Saturday, June 24, 2017

Hive check 7/24

Looked into my nucs today, its been a week since I switched upper boxes and I wanted to see if there was any changes.  The heavy box I thought I could harvest some honey but it seems there is new brood in the upper chamber so I left it for later.  Lots of honey tho, just on the upper parts of the frames.  The second box, which I suspected of being queen-less, still had some old unhatched brood in the upper chamber.  Checked the lower chamber and to my surprise, there was newly capped brood.  I must have brought the queen from the previous switch.  That hive is fixed, now to watch the other.  Did not look for a queen cell in hive No1 so will monitor, although both hives bringing in pollen, a good sign.

Wednesday, June 21, 2017

Moved hives north.

Spraying for West Nile virus starts tomorrow so today I took 3 of the 5 nucs north and set them up on the property.  The small swarm I caught last week seems queen-less so I installed 3 frames of brood, larvae and eggs (I hope as I can't see that well) from the strongest hive.  Now its a waiting game to see if they make a queen cell.  If not I'll try again.  Nothing tried, nothing gained.

Thursday, June 15, 2017

Nuc monitoring

Yesterday I opened up the nuc where I had placed one of the larger swarms.  I had placed a comb of bees and brood in it on Sunday and wanted to see how it was progressing.  They have built quite a bit of new comb and in it there were eggs and larvae which means they have a queen and she seems to be laying good patterns.  Now the question is?  Is this the swarm queen? or did I accidentally move the queen with the frame I installed.  A check of the other hive in 5 days will reveal if they are making a queen cell.  The really small swarm I caught Monday is bringing in lots of pollen which is a good sign also.  Will check its progress next week.  Have no more comb to spare right now so they are on their own.  Lots of time left in the season.

Thursday, June 8, 2017

Hive check at the farm

Drove up to the farm to mow the lawn and see how the bees are doing since I installed the push in queen cage on Monday.  When I pulled the frame I could see that they had eaten through the back of the comb to get to the queen.  Found several dead bees in the cage but no queen in the pile.  Searched the whole hive but could not see her, even though she is marked.  The bees were bunching all over the place, so I tried to separate them to no avail.  Found lots of pupae in the cells so I guess she's okay.  The other two hives are going strong.  If they expand any more, I think I will split one of them, as I might do to the last swarm I just caught.  We'll see in a week or two.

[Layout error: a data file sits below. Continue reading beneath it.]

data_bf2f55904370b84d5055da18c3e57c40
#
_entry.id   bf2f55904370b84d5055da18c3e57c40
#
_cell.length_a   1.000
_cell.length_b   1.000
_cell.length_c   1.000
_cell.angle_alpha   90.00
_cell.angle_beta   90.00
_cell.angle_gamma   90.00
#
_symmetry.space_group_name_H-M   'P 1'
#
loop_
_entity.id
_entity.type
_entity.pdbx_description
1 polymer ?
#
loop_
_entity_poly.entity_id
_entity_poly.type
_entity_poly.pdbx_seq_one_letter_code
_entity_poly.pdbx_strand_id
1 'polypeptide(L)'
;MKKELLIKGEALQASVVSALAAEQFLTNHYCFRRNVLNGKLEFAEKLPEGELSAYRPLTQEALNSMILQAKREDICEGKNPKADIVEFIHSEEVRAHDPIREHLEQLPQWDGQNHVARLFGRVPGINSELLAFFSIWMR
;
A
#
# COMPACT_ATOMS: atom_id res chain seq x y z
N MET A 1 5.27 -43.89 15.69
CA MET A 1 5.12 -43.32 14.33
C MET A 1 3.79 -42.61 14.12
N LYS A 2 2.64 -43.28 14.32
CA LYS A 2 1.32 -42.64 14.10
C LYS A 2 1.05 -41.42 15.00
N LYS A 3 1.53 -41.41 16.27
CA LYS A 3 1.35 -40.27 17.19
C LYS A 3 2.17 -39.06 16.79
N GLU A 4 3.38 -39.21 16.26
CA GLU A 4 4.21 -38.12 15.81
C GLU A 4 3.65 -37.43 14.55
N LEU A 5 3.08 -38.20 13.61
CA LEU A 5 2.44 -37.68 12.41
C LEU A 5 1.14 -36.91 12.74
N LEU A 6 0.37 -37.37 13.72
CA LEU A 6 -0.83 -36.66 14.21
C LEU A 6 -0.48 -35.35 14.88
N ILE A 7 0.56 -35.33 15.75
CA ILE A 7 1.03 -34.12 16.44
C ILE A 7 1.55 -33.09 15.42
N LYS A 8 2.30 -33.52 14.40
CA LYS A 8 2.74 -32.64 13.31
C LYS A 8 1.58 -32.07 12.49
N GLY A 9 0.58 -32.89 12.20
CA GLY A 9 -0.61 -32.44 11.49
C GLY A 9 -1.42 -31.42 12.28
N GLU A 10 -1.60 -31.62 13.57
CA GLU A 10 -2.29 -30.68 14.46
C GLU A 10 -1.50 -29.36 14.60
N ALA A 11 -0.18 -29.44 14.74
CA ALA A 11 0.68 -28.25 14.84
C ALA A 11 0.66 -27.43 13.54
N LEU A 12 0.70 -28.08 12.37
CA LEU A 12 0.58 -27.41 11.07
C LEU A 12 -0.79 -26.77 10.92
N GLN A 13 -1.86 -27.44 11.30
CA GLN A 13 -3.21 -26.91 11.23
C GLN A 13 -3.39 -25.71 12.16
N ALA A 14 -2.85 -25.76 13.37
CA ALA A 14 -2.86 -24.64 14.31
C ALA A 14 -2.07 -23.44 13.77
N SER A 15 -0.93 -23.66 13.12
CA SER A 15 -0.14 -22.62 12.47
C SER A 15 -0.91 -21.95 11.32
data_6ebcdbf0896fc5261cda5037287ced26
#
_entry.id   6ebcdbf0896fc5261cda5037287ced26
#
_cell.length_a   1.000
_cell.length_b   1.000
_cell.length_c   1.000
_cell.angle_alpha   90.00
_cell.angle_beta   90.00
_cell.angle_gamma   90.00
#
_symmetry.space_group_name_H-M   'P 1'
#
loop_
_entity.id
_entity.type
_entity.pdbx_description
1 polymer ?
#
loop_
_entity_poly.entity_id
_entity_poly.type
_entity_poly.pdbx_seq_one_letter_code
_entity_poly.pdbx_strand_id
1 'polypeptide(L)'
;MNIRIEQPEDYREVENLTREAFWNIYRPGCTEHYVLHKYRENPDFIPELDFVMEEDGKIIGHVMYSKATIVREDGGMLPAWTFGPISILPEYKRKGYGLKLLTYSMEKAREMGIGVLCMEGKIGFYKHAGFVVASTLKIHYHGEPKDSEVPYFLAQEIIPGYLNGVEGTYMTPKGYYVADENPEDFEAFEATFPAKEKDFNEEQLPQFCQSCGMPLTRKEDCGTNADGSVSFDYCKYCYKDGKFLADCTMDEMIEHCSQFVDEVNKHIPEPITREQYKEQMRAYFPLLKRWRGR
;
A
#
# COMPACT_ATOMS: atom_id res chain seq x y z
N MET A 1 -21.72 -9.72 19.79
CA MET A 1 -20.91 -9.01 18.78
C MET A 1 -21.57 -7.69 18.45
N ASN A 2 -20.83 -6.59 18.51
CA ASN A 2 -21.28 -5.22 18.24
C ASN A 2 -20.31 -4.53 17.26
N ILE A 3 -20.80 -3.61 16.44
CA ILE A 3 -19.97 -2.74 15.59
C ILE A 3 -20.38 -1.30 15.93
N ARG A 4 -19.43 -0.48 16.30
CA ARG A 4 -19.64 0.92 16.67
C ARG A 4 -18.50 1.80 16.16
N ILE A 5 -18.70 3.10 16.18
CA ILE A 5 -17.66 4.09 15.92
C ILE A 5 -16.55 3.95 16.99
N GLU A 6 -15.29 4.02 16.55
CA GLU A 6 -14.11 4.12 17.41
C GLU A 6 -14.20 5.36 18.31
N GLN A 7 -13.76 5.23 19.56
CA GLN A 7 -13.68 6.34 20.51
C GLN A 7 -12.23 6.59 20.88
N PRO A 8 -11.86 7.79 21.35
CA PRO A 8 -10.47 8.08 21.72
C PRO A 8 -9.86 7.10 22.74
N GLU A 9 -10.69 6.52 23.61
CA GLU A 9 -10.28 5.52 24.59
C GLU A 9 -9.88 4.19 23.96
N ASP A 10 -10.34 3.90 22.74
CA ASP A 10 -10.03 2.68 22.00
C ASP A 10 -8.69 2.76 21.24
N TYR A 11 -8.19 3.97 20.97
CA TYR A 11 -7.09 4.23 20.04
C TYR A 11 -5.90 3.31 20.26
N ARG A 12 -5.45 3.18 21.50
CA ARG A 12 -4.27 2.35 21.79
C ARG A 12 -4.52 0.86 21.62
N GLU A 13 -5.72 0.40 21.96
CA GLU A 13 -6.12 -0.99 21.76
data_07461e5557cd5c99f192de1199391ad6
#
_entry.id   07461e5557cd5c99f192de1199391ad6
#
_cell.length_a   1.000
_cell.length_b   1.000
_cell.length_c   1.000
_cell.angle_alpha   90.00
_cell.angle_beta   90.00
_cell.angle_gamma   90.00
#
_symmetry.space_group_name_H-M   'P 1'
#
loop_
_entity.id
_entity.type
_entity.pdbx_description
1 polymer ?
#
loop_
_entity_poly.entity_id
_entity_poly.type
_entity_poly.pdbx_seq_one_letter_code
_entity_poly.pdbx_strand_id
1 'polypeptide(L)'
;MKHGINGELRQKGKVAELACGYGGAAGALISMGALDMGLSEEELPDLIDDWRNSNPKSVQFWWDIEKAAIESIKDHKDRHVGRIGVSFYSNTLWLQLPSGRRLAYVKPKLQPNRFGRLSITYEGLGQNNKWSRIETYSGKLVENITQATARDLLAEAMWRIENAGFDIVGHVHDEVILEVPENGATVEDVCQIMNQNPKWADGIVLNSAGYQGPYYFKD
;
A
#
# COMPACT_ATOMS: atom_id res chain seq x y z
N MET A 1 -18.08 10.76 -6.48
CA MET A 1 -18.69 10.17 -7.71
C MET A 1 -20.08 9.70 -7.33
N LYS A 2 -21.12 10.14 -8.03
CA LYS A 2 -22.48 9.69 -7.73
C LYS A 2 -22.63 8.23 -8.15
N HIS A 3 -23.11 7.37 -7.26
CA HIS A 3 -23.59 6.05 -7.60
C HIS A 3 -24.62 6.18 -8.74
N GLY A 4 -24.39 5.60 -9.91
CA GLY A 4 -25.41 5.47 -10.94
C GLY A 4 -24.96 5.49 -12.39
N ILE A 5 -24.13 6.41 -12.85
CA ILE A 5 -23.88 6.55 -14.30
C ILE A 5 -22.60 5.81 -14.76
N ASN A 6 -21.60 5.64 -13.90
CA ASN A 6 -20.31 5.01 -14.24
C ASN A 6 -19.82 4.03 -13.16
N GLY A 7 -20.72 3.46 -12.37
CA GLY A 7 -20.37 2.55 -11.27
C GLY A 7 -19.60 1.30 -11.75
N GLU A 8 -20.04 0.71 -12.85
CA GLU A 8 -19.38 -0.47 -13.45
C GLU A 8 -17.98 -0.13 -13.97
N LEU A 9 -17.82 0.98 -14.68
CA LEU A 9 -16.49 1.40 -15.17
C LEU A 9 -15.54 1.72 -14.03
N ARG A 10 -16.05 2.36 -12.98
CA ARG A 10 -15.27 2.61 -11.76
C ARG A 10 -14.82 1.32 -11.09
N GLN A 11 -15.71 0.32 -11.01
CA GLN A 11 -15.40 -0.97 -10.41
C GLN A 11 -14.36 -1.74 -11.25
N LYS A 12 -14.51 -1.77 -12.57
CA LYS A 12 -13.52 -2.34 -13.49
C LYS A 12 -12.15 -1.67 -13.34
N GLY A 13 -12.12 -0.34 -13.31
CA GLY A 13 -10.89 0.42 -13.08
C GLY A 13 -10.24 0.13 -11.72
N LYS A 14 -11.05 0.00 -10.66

Wednesday, June 7, 2017

Hive inspections and split

Today with the help of a friend, We pulled the covers on all five nucs to assess their hardiness.  The first we intended to split so took off the top box and placed it on a new bottom board, than replaced the cover.

We then went to hive # 2, a newly caught swarm which was queen-less, and installed a new queen in her cage an closed it back up.  The third hive was also a swarm but much larger, they were adjusting nicely to their new surroundings and had built up almost 2 whole frames of comb in 2 days, so I added another box under and closed it up.  The last was a purchased nuc which was light when I bought it ( another hired hand had carried it to the car).  An earlier inspection had showed the queen had a random laying pattern and I had expected to replace her, but the last queen I had was going to my friends hive.  Upon inspection, the hive had perked up and their was brood on all frames and they had begun to store honey.  It has been so wet and cold this spring I felt the hive would do well and would assess the queen later.  Finally,  We pulled a frame of brood with some honey and installed a push in queen cage and installed the last queen.  This we placed in a nuc box and my friend will install it in his hive as his hive is queen-less.  We will check on it in a week and see how it is progressing.  With the push-in cage, she can begin laying right away and as the brood hatches, they can attend to business as usual without fear of her being killed.  If a working layer is in the hive, she will be suppressed from laying by the pupae in the introduced frame.  Big morning and only one sting where I pinched a bee.